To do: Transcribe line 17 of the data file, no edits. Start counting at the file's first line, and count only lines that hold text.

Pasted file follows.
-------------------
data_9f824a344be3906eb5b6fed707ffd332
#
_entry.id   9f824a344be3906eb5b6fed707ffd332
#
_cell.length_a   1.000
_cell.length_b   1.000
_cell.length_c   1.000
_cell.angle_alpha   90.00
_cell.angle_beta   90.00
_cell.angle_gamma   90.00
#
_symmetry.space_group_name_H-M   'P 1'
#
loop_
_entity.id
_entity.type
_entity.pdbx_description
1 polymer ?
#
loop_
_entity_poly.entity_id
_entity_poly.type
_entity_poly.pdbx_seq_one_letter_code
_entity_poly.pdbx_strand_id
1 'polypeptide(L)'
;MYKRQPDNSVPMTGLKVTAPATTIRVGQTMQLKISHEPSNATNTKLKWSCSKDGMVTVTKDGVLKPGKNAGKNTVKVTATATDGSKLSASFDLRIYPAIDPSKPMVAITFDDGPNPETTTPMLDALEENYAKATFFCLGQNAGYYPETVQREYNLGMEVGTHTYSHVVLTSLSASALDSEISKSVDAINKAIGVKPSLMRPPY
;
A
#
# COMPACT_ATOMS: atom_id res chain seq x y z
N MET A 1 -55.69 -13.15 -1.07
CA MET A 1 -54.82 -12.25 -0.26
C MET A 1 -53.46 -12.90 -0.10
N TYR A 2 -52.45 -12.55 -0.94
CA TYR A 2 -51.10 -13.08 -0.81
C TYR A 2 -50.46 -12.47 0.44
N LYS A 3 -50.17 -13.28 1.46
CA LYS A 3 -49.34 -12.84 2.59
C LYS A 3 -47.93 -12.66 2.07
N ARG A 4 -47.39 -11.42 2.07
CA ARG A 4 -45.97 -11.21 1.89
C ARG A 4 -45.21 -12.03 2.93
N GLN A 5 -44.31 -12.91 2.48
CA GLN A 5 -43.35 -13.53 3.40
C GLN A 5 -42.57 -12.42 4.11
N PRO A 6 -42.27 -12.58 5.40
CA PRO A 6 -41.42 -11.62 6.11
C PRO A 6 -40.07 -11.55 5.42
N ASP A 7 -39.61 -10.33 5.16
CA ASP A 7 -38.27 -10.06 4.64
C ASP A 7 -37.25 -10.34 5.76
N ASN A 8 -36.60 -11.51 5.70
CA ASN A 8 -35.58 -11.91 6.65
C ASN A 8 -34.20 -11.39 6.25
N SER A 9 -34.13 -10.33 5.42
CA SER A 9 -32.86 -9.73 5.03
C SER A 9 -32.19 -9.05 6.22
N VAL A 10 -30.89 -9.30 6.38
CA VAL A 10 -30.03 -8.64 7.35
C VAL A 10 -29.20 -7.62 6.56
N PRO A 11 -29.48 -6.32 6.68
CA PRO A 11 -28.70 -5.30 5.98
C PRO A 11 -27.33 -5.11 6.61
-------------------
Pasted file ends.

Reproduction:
_entity.pdbx_description